Those of you who saw my bookcase filled with recommendations may have noticed two books on there by Cory Doctorow: Down and Out in the Magic Kingdom and Eastern Standard Tribe. I am a fan of Doctorow’s work, and his newest title, Little Brother, did not change that. Like all of Doctorow’s books, you can read it online for free. This is the first book of his where I went that route instead of buying the hard copy.

Ostensibly written for the young adult crowd, Little Brother is the story of a young man from San Francisco who gets caught up in a DHS dragnet after a terrorist attack.  He is treated like a suspected terrorist and vows to take his revenge the only way he knows how: by using and spreading technology that will help people keep themselves safe and secure, and that will foil any DHS plans that violate the bill of rights and the freedom of Americans.

Doctorow always writes very simply and forthrightly, and I think that he did not have to work very hard to fit his style to the young adult genre.  The book is perfectly accessible to adult audiences as well, and actually some of the simplified explanation of various technologies such as cryptography and DNS is helpful to the average adult reader as well.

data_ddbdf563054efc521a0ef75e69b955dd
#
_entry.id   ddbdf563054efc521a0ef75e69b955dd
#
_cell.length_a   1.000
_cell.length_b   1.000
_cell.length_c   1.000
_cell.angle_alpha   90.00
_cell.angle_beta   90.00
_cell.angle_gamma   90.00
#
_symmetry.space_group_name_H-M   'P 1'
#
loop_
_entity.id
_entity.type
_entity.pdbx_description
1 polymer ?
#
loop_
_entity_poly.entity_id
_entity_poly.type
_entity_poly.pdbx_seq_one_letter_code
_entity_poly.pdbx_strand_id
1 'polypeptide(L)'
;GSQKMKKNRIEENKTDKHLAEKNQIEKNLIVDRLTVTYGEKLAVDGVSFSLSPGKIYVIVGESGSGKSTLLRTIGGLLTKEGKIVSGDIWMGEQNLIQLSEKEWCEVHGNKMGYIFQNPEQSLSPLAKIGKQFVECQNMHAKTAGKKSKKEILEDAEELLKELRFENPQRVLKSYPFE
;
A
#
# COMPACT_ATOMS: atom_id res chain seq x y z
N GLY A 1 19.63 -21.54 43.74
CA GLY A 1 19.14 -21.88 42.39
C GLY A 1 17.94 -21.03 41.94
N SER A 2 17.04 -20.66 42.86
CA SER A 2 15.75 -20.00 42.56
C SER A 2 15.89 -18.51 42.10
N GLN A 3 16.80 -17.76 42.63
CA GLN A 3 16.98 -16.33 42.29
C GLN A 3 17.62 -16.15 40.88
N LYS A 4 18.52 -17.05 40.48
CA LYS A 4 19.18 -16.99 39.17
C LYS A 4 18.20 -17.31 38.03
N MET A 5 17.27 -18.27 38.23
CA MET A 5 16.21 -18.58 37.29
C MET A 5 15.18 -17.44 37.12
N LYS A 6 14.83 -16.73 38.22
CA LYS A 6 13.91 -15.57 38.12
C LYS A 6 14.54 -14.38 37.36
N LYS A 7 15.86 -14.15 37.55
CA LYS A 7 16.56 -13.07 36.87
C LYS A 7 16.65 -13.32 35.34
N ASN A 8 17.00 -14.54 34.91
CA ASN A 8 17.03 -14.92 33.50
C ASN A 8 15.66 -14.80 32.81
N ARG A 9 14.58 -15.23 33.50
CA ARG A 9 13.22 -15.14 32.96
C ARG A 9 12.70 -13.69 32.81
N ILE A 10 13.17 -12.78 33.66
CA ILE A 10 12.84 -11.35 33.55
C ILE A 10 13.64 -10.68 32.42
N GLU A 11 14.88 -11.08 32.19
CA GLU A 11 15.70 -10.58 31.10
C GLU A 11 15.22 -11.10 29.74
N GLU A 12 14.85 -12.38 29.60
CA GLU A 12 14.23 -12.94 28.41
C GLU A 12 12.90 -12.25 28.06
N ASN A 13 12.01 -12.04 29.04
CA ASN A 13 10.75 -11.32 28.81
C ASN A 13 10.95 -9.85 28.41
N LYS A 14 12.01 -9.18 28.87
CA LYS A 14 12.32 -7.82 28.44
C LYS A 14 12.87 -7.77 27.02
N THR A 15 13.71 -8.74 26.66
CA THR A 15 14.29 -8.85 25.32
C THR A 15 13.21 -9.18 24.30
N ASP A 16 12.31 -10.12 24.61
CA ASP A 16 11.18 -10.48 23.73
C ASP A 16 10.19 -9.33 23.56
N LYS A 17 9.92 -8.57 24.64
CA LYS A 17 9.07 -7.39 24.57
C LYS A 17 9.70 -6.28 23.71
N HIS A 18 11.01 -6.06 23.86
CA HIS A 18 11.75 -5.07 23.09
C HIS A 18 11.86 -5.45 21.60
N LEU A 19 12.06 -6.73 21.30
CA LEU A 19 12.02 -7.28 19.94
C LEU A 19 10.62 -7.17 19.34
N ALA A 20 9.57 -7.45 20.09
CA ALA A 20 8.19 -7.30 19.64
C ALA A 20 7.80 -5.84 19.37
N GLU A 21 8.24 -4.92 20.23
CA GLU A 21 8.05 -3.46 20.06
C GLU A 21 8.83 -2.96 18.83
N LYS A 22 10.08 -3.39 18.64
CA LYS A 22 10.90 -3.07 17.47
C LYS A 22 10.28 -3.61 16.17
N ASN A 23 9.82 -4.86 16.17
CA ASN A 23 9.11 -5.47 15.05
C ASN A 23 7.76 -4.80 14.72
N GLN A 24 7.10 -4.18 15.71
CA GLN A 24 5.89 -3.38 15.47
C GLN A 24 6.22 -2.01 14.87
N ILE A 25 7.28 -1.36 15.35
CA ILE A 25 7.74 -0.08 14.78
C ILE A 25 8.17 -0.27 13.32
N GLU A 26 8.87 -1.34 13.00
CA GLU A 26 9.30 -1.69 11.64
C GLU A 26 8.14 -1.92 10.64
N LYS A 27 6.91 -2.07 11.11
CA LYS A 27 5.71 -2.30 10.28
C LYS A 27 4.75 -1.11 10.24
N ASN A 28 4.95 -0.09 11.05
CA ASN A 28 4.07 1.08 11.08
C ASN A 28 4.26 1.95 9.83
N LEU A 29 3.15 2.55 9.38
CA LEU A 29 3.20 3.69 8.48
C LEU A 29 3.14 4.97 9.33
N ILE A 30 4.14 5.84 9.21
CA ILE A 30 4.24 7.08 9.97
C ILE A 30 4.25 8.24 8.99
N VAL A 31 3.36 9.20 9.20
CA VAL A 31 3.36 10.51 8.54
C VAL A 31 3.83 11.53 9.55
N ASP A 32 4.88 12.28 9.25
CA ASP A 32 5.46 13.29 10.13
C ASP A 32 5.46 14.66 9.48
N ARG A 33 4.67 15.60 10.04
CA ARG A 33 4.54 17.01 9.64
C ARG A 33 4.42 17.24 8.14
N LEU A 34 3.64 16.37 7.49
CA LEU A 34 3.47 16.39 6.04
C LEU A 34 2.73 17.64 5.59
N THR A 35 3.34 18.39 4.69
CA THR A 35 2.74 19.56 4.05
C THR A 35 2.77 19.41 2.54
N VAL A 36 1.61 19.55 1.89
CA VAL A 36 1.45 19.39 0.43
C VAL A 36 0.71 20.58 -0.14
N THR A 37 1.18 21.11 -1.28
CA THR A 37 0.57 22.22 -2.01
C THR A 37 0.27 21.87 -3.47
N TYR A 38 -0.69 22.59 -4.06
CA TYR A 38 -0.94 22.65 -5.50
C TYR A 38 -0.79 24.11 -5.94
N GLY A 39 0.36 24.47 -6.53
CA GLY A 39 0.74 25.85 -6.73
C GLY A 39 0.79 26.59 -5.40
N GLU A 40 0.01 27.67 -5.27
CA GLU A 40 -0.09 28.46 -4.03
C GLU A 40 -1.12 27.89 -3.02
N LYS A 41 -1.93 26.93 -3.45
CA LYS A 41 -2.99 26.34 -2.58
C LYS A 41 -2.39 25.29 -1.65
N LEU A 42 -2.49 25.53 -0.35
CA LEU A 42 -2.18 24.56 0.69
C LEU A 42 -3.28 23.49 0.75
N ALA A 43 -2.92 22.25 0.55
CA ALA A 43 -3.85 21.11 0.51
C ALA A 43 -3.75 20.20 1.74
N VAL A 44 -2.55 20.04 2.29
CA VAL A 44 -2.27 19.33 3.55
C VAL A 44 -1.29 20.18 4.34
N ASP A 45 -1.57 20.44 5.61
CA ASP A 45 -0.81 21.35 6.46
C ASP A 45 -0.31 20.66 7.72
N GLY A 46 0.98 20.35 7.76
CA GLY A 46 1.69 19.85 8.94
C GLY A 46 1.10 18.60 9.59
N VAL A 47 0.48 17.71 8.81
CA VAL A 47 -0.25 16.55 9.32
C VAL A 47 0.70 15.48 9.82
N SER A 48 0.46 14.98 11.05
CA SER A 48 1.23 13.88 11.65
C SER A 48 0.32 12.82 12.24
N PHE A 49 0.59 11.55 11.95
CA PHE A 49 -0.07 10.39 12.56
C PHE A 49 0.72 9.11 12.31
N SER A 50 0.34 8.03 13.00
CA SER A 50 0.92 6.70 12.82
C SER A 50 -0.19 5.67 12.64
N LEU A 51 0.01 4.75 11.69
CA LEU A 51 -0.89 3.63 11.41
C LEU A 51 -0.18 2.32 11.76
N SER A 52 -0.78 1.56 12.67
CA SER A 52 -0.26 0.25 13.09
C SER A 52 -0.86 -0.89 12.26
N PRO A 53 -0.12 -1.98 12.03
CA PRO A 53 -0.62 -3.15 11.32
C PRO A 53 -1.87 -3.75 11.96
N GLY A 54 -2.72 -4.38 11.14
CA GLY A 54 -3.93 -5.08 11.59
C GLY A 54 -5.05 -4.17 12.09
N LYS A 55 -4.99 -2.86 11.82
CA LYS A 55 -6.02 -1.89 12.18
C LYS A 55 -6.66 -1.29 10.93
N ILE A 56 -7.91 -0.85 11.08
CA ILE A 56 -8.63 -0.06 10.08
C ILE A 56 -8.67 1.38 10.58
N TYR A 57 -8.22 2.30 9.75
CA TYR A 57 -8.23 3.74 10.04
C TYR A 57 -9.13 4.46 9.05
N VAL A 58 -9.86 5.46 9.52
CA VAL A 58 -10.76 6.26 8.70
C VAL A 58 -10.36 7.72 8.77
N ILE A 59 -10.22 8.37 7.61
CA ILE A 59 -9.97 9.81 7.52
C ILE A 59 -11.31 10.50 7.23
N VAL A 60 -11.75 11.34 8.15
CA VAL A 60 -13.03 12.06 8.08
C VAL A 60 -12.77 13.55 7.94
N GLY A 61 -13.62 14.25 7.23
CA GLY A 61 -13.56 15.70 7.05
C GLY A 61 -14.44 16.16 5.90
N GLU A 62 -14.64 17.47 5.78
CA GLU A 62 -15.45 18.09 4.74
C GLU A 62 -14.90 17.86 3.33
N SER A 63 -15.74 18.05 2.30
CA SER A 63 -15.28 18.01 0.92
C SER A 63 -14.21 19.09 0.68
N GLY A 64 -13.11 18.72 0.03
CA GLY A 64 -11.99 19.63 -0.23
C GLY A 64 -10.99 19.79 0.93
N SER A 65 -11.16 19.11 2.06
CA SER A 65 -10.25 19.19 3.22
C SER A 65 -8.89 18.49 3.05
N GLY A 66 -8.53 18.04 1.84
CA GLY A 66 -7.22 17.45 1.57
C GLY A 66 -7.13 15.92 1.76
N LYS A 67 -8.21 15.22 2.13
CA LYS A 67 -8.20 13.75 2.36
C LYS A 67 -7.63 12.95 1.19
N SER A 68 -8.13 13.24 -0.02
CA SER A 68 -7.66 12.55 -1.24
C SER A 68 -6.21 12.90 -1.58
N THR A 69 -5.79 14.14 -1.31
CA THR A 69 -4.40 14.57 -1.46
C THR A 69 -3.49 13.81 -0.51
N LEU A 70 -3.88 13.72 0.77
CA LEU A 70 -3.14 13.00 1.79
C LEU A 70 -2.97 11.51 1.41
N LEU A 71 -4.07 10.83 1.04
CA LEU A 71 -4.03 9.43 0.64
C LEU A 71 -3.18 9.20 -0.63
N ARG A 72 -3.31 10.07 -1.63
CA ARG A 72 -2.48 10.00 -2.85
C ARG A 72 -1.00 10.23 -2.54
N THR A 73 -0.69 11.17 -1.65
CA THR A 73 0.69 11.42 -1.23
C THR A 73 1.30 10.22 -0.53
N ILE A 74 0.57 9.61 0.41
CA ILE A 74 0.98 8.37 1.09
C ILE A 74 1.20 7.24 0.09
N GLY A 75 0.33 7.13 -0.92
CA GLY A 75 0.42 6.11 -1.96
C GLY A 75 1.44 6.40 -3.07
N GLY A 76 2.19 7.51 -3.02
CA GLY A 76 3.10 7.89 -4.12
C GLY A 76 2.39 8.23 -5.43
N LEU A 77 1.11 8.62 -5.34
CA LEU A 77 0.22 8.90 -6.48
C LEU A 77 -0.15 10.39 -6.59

I thought the book very good; I generally don’t review things I don’t like, but I did find a few faults, and no review would be complete without at least mentioning them.  The characterization, I felt, was pretty weak.  I didn’t identify with the characters as strongly as I thought I would; I generally share their politics and their passion for technology but their personality and personal details were left very vague.  The somewhat stilted nature of the romantic and sex scenes didn’t help.

Overall the strength and passion of the politics of the book are what make it worth reading.  What is a society like when everyone is a suspected terrorist?  What is it like to be arrested and imprisoned as an enemy combatant?  Why is the bill of rights important and in what ways is it being trampled?  Do we have a responsibility to fight for freedoms we cherish dearly?  I’ll leave you with a quotation from the Declaration of Independence which features prominently in the book: